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As our caravan drove up along Highway 1 we were struck by the amazing efficiency of the race coordinators.  No sooner had the last runner passed then the cones and route markers were cleared and the clean up begun.   


Finally catching up to of the "Last Vehicle" we begin to see our first batch of runners.  Though well off the pace of the vast majority of runners you have to  give them kudos, just being out there is a major accomplishment.


                  

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One of the things that the Big Sur International Marathon is best known for is the use of whimsical mile markers along the route, providing a bit of humor and encouragement to the runners as they pass. Having survived over 20 marathon's worth of wind and rain the original mile markers were retired and replaced by an entirely new set in 2010.  These were created by artist and muralist John Cerney. We'll be pointing them out as we travel up the coast. Mr. Cerney has been creating larger than life murals since 1995. Locally his work can be seen on the Coastal Recreation Trail near Cannery Row and in the fields of Salinas.  

The mile 3 marker is patterned after Carmel developer Denny Levett.  He owns several Carmel hotels, including the Cypress Inn which he has co-owned with Doris Day for more than 25 years.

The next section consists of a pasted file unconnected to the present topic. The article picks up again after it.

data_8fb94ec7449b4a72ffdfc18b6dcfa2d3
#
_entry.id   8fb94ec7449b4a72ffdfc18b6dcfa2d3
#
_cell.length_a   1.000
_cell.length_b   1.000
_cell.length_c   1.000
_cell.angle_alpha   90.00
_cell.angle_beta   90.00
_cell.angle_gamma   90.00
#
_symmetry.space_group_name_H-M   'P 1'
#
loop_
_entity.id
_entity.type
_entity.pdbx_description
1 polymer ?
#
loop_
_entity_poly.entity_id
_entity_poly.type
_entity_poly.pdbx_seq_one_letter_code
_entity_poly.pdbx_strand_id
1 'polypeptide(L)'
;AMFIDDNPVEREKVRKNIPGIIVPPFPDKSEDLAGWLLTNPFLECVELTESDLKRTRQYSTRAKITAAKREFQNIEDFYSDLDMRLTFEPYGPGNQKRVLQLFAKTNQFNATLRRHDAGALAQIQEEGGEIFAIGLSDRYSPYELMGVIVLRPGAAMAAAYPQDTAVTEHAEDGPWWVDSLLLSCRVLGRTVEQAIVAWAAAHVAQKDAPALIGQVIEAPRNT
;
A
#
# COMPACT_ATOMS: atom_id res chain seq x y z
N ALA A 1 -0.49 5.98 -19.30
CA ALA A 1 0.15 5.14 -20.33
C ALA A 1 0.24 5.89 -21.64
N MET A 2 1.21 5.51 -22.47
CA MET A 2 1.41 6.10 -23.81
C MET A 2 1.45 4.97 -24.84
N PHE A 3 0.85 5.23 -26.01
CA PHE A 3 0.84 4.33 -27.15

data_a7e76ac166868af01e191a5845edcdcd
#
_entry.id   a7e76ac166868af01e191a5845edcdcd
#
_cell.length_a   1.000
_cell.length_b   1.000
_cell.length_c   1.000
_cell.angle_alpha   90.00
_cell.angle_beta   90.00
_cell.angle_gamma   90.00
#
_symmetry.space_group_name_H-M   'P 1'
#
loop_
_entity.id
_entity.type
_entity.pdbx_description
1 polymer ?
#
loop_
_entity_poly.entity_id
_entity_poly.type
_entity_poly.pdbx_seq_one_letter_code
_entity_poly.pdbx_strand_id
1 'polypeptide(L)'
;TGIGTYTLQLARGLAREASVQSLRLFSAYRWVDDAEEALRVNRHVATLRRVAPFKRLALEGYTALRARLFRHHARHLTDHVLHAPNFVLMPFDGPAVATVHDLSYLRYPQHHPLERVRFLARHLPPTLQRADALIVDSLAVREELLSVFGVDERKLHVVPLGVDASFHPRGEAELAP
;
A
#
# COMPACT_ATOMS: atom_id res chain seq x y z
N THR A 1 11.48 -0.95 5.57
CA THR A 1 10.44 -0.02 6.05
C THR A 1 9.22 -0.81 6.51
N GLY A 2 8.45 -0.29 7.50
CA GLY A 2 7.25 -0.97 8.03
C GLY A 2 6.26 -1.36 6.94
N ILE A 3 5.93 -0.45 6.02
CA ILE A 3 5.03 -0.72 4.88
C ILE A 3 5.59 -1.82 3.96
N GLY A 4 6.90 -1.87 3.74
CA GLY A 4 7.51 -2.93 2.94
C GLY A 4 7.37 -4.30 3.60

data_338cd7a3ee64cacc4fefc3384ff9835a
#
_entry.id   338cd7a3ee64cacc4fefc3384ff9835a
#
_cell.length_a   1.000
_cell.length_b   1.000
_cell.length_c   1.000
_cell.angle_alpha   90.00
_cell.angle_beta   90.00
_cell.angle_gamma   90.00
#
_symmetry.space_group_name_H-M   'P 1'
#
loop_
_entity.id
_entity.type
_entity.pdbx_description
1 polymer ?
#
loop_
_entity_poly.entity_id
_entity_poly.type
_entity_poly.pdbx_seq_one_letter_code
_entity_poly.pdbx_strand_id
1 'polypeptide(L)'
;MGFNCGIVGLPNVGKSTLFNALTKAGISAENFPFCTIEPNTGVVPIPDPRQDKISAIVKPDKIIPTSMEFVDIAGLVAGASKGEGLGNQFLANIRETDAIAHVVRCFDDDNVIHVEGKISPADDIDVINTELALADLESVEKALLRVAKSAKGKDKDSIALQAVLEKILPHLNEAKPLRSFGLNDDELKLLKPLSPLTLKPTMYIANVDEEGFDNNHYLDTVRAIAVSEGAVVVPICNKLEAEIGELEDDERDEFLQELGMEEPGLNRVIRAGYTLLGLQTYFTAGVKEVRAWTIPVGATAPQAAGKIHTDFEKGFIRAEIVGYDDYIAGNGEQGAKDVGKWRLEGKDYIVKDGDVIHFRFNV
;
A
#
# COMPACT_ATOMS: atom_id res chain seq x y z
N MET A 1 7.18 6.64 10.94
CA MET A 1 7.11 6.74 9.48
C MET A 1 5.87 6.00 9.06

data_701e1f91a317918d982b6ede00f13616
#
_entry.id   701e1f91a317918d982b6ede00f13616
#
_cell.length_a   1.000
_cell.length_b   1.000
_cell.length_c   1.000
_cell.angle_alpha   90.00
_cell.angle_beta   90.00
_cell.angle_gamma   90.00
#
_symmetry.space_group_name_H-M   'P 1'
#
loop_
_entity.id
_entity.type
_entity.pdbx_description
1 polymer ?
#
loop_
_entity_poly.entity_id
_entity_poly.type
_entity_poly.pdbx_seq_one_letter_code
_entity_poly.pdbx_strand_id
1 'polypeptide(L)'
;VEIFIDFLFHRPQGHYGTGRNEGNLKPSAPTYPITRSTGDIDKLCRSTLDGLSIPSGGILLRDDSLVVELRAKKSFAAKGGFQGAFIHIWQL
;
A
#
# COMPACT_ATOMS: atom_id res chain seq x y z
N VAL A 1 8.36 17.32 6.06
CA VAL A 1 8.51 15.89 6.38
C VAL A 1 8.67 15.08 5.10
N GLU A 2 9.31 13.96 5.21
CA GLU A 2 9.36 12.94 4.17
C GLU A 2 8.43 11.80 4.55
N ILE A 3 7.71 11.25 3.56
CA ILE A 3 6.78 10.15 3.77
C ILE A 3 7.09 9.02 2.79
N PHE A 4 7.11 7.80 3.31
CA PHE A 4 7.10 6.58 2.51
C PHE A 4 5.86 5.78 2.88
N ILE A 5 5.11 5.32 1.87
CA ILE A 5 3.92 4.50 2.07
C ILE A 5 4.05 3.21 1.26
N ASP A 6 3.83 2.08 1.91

At Andrew Molera State Park, school buses line the route and mark the start of the shorter 21-Miler.  It is also the start of the second leg of the relay race, where runners can be seen anxiously waiting for their hand off. 



Our caravan caught up with the 5 hour pace leader just prior to the second aid station at the 5.2 mile mark. For the next four miles the road will be relatively flat rising only 150 feet to Point Sur.   


As runners pass the mile 6 marker they are now running alongside the majestic coastal pastures of historic El Sur Ranch.



Just about the only spectators that can be found along this stretch of the race are grazing cows - hence the models for this mile marker, Elsie and Midge, two of California's happy cows.
 


As we approach the flats in front of Point Sur Lighthouse the wind really begins to pick up with runners and their bike marshal escorts literally getting blown into our lane.